A tool to aid in processing data in a pipeline, making every step easily testable and benchmarkable.
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README.md

Linepipe

A tool to aid in processing data in a pipeline, making every step easily testable and benchmarkable.

Build Status

Installation

Add this line to your application's Gemfile:

gem 'linepipe'

And then execute:

$ bundle

Or install it yourself as:

$ gem install linepipe

Usage

Linepipe's DSL consists of 4 different parts:

  • setup: Optional setup that will be run at the beginning.
  • data: The input data.
  • step: As many of these as you want will conform the steps of your algorithm. You can optionally provide an expect block that will test the output right after than particular step.
  • expect: In development mode, each of these will be run against your final output data to ensure its conformity with your expectations.

While developing a processing algorithm, Linepipe.develop is your friend. Each step block will be reduced against your data in order, and then each expect block will be run against the final output to ensure that it works.

linepipe = Linepipe.develop do
  data {
    %w(foo bar baz)
  }

  step("Upcasing") { |data|
    data.map(&:upcase)
  }.expect('is upcased') { |data|
    data.first == 'FOO'
  } # as you see, each step can have its own expectations that will be tested
    # when the data leaves that particular step of the pipeline

  step("Reversing") { |data|
    data.reverse
  }

  # now the final expectation on the result
  expect { |data|
    data == %w(BAZ BAR FOO)
  }
end

linepipe.output # => %W(BAZ BAR FOO)

Once you're comfortable with your algorithm, just change your call to Linepipe.develop to Linepipe.run and no expectations will be run.

Testing your linepipes

Linepipe.run, Linepipe.benchmark and Linepipe.develop return a Linepipe::Process object that responds to two important methods: output and a hash-like interface to access each step. In our case above we would access the second step "Reversing" (from a test or wherever) like this:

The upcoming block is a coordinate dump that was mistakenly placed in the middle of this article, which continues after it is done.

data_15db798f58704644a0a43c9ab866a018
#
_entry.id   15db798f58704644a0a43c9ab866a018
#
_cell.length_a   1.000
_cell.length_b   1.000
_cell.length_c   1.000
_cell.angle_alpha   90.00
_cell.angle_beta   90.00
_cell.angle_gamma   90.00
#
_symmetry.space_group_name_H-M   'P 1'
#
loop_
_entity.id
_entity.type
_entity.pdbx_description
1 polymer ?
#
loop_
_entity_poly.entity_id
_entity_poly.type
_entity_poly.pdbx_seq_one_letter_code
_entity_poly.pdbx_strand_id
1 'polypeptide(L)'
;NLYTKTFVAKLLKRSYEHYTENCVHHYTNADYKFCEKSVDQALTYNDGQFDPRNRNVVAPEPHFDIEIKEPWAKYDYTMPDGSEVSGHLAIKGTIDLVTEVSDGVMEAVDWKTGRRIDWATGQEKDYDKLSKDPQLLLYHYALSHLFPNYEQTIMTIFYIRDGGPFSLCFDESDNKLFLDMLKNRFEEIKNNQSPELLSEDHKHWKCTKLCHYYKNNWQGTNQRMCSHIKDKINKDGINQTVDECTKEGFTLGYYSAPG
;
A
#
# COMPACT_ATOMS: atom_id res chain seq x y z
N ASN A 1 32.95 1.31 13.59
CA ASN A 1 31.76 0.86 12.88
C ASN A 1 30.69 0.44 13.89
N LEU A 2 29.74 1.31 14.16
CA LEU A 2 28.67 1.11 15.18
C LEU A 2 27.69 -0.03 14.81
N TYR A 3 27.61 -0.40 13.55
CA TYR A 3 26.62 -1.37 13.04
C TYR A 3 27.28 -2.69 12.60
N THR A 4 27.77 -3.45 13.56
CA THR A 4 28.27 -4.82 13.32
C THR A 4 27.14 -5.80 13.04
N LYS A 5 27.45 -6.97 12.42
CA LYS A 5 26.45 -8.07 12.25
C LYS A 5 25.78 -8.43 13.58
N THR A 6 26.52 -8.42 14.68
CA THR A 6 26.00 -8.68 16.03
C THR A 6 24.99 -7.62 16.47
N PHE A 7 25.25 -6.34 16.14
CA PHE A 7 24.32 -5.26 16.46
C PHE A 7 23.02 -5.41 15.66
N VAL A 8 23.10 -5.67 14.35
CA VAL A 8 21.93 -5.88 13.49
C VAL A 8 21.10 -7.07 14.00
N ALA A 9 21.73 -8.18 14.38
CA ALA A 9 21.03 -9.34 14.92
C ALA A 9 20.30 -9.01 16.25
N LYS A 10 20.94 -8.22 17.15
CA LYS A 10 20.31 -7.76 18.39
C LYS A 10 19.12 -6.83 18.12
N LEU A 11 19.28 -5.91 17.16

step = linepipe["Reversing"]
# => #<Step ...>
expect(step.apply([1,2,3])).to eq([3,2,1])
# => [3,2,1]

This way you can test every stage of your linepipe separately against as many inputs as you want.

Benchmarking your linepipes

To switch Linepipe into benchmark mode, just call Linepipe.benchmark instead of .develop or .run. This will print a detailed benchmark for every step of your algorithm so you can easily identify and fix bottlenecks.

linepipe = Linepipe.benchmark(10_000) do
  data {
    %w(foo bar baz)
  }

  step("Upcasing") { |data|
    data.map(&:upcase)
  }

  step("Reversing") { |data|
    data.reverse
  }

  expect { |data|
    data == %w(BAZ BAR FOO)
  }
end

Will output to the screen:

Rehearsal ---------------------------------------------
Upcasing    0.020000   0.000000   0.020000 (  0.024458)
Reversing   0.000000   0.000000   0.000000 (  0.004000)
------------------------------------ total: 0.020000sec

                user     system      total        real
Upcasing    0.020000   0.000000   0.020000 (  0.022565)
Reversing   0.010000   0.000000   0.010000 (  0.007034)

Contributing

  1. Fork it
  2. Create your feature branch (git checkout -b my-new-feature)
  3. Commit your changes (git commit -am 'Add some feature')
  4. Push to the branch (git push origin my-new-feature)
  5. Create new Pull Request

License

Copyright (c) 2013 Wimdu GmbH (MIT License). See LICENSE.txt for details.